Chromostereopsis is a visual illusion whereby the impression of depth is conveyed in two-dimensional color images, usually of red-blue or red-green colors, but can also be perceived with red-grey or blue-grey images. Such illusions have been reported for over a century and have generally been attributed to some form of chromatic aberration.
Chromatic aberration results from the differential refraction of light depending on its wavelength, causing some light rays to converge before others in the eye (longitudinal chromatic aberration or LCA) and/or to be located on non-corresponding locations of the two eyes during binocular viewing (transverse chromatic aberration or TCA).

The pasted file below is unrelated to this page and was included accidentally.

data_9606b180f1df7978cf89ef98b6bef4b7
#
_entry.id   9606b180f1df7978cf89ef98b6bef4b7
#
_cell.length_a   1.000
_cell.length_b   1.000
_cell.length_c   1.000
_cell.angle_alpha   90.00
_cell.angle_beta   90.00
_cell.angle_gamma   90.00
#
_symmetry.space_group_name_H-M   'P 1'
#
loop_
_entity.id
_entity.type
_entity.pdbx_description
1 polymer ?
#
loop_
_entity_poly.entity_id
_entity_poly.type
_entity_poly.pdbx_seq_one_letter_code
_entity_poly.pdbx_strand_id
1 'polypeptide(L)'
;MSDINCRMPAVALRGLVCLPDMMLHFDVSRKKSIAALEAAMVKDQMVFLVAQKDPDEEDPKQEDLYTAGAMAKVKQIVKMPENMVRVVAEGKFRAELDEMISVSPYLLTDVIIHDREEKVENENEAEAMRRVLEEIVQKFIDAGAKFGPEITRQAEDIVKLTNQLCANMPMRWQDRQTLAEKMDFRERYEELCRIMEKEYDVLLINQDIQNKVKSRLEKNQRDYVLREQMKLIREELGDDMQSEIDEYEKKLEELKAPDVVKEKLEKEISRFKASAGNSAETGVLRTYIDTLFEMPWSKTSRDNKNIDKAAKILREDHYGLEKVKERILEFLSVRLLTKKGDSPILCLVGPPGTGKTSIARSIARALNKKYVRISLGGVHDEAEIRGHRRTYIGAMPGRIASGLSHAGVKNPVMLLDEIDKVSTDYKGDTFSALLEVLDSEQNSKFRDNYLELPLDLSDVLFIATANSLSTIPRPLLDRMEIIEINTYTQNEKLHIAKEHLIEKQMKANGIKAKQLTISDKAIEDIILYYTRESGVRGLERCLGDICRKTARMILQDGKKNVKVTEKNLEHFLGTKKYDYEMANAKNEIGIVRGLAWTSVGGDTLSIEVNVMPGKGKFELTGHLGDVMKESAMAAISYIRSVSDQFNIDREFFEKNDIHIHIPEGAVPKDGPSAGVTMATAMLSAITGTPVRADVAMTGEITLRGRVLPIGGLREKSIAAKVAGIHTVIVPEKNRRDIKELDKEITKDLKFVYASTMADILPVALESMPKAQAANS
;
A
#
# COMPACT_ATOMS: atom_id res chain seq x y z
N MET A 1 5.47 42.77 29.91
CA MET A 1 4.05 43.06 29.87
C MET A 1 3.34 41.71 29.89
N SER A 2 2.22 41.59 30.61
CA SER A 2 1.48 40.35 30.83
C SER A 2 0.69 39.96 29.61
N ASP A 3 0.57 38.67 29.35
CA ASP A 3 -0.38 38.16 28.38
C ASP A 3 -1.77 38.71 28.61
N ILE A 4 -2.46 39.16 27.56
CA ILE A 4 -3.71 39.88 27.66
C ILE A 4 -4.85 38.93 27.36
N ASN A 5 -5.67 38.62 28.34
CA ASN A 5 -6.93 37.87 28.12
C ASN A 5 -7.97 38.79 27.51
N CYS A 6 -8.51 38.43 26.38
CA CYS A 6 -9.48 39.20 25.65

Chromostereopsis is usually observed using a target with red and blue bars and an achromatic background. Positive chromostereopsis is exhibited when the red bars are perceived in front of the blue and negative chromostereopsis is exhibited when the red bars are perceived behind the blue. Several models have been proposed to explain this effect which is often attributed to longitudinal and/or transverse chromatic aberrations. However, recent work attributes most of the stereoptic effect to transverse chromatic aberrations in combination with cortical factors.
- the long, wordy way of defining eye strain